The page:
SEOUL, Dec. 11 (Xinhua) -- Money supply in South Korea grew fast in October after the policy rate cut to a record low, central bank data showed Wednesday.
The M2, called broad money, expanded 7.5 percent in October from a year earlier, after growing 7.6 percent in the previous month, according to the Bank of Korea (BOK).
The September growth was the fastest increase in three and a half years since March 2016.
The fast increase came after the BOK slashed its benchmark interest rate from 1.50 percent to a record low of 1.25 percent in October. The central bank lowered the target rate by 25 basis points in July.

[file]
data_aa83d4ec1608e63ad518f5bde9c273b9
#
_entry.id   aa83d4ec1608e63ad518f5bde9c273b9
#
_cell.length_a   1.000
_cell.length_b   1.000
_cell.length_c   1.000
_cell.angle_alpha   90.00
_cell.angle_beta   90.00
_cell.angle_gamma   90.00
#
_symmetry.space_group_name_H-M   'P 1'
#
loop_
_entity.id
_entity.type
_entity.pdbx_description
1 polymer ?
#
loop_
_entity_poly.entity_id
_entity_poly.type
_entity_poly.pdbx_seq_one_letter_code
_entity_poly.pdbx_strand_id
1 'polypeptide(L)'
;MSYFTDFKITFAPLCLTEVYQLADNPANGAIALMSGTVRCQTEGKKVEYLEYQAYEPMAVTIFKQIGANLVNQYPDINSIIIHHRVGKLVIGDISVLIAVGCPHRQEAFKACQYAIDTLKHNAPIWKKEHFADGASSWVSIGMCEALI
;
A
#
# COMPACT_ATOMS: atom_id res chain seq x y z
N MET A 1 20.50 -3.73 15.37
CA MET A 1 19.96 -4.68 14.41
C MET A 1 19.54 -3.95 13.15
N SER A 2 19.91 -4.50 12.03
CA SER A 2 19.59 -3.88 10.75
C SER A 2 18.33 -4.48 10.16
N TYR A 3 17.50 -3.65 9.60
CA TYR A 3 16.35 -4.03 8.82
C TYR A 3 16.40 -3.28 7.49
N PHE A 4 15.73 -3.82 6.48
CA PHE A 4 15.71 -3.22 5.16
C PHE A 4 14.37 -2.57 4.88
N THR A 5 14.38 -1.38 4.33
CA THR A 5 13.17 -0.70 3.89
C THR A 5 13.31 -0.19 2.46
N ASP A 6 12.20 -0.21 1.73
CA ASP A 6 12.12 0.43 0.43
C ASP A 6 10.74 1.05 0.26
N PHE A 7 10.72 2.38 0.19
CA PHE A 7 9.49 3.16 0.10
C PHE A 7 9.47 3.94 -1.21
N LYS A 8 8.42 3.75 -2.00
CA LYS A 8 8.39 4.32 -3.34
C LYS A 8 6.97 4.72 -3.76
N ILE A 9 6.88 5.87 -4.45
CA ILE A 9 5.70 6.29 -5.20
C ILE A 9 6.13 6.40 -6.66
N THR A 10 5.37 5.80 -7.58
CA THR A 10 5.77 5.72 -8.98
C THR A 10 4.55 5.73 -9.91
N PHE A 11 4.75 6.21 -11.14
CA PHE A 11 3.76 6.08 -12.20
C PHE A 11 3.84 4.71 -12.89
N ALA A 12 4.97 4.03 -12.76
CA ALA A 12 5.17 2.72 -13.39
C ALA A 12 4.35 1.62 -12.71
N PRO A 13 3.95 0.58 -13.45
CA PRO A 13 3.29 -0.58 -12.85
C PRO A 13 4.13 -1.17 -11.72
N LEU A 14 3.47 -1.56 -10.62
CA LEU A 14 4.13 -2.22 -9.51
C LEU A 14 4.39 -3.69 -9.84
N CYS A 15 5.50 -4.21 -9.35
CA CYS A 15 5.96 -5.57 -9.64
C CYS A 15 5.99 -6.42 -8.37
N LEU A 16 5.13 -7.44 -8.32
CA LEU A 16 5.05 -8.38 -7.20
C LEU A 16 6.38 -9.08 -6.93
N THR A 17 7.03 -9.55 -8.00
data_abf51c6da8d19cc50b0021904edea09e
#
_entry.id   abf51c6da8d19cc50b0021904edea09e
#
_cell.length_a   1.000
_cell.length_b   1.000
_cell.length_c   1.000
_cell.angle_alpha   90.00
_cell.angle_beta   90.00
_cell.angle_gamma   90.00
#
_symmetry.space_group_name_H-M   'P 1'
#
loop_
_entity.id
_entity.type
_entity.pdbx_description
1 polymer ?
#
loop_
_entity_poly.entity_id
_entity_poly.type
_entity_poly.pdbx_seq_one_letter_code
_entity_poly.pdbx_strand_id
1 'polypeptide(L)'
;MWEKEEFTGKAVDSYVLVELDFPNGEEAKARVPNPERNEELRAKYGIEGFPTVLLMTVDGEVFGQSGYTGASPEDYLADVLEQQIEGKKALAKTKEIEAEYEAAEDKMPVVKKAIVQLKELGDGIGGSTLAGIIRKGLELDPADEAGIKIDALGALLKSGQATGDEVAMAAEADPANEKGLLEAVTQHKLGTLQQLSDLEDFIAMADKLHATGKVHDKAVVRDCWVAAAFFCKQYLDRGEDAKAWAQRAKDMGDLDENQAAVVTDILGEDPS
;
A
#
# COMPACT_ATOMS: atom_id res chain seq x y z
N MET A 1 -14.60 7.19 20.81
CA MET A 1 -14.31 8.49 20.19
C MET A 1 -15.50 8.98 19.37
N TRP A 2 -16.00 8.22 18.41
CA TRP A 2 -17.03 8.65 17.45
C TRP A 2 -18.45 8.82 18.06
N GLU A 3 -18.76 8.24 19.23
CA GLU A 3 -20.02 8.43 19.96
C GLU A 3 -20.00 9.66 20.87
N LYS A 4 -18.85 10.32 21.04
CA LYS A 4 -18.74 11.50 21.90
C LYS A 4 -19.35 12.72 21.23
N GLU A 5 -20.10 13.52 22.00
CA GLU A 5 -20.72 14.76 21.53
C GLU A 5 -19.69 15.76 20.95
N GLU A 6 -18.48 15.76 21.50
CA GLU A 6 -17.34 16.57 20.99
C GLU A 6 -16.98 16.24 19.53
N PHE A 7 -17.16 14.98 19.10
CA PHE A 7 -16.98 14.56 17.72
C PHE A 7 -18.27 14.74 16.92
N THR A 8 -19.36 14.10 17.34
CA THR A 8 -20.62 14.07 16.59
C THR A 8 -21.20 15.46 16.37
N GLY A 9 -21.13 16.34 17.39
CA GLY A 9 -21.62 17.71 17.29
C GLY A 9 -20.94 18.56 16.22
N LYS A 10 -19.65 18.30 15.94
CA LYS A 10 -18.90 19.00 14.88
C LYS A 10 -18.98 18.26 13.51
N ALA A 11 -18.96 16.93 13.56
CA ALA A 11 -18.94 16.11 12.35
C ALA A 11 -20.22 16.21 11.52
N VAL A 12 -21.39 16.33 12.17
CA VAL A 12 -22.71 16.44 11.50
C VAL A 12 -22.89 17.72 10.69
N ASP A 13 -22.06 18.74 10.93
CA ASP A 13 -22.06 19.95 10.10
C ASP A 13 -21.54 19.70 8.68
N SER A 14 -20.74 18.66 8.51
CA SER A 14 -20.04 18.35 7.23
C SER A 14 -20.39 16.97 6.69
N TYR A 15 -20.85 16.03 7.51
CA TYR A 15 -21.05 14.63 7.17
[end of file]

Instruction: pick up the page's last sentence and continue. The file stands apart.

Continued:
The M1, dubbed narrow money, was up 5.3 percent in October after rising 5.0 percent in September.
The M1 refers to the currency in circulation, demand deposit, transferable savings deposit equivalent to cash. The M2 adds money market fund, time deposit and financial products that mature in less than two years to M1.
The liquidity of financial institutions, called Lf, expanded 8.3 percent in the cited period. The year-over-year increase of liquidity aggregate, the broadest measure of money supply, was 7.4 percent.
The Lf includes financial products with a maturity of more than two years and liquidity at insurers and brokerages along with M2. The liquidity aggregate adds state and corporate bonds to the Lf.